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Los Angeles Auto Show

2018 Los Angeles Auto Show: A DriveWays Report…

by Frank A. Aukofer

Los Angeles, Calif. —Volkswagen and Volvo appeared as the Yin and Yang of Automobility LA, the curtain raiser for the annual Los Angeles Auto Show.

compressJeff-0873Volkswagen displayed a block-long clutch of 36 museum-quality and new Bugs dating from the early years after World War II until the 1970s, as well as to honor the final passing of the beloved Beetle. The 2019 models — a coupe and a convertible — are the last.

Volvo, on the other hand, staked out a large and almost empty space, bragging that it was a world first at the LA Show without a single car on the stand. The point was to demonstrate Volvo’s vision of what the future car might be. More on that later.

Volvo Cars at Automobility LA - This is not a car
Volvo Cars at Automobility LA – This is not a car

The two unusual efforts by the manufacturers summarized the multiple-personality character of this year’s show, as when Honda unveiled the Passport crossover alongside its new Talon, a side-by-side off-roader. The show runs through Dec. 9, 2018.

Another major effort: With the backdrop of a tiny house powered by a Nissan Leaf electric car, the company crammed a half-day of big picture views by knowledgeable speakers and panels on the future of what it calls Intelligent Mobility, with the goal of zero emissions and zero fatalities.

The discussions by the experts of a motorized electric future, adaptive technologies and innovations would fill a fat magazine. But it all seemed more of an altruistic education forum than a typical auto show sales pitch.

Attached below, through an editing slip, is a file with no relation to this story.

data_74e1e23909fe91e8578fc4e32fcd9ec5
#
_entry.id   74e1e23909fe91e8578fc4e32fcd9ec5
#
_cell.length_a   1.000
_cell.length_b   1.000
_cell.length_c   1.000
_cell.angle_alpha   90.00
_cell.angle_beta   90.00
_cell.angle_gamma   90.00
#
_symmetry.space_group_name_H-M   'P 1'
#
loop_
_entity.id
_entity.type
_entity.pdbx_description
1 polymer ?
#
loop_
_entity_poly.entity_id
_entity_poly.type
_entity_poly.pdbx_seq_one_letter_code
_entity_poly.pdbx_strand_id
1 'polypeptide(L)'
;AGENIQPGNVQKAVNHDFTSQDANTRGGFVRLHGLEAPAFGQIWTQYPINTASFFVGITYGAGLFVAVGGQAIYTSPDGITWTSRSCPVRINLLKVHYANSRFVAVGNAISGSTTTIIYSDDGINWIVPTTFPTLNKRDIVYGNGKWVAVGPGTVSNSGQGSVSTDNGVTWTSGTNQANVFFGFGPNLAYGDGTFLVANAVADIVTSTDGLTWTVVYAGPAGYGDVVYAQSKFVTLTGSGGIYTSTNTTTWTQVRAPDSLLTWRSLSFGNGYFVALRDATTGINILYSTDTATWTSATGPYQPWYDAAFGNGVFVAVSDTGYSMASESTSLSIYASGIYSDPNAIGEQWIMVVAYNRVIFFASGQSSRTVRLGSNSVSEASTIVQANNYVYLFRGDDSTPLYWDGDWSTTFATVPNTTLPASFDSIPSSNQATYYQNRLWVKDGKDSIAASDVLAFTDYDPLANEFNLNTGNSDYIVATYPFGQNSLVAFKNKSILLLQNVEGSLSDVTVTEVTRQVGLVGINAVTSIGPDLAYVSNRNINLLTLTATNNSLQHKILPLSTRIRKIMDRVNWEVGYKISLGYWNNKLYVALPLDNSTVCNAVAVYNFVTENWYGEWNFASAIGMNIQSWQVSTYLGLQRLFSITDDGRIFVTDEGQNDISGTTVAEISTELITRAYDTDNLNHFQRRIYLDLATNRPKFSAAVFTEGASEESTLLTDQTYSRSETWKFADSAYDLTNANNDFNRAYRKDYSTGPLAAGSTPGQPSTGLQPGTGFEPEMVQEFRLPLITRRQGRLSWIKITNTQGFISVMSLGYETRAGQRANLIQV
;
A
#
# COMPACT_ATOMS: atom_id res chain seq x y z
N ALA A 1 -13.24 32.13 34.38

compressJIM_1858One example: a “fireside chat” about, and rides on, Lime Scooters, one of the companies producing the electric scooters that seem to be popping up everywhere in urban America as an alternative to standard and powered bicycles, skateboards, roller blades and Segways.

One intriguing notion: When self-driving vehicles are perfected and widespread—still a long way off—it could solve parking problems. Your car would drive you to the supermarket or store, drive itself back home and then return to pick you up.

For those interested, most of the information and discussions can be found at #NissanFuturesLA, @NissanUSA, @Nissan Electric and Nissan USA on Facebook.

To enhance that, stroll with us as we mosey through the LA Auto Show, including the Technology Center, which consisted of a very large tent covering a side street and a lineup of food trucks that served different ethnic breakfasts to assorted journalists and hangers-on.

compressJIM_9511The breakfasts were so-so but the array of old Volkswagens could bring tears to the eyes of the guys and gals who had never owned one but wished they had. It seemed as if anyone who ever had a Type 113 Standard or other Bug felt a personal connection to what one book called “Small Wonder.”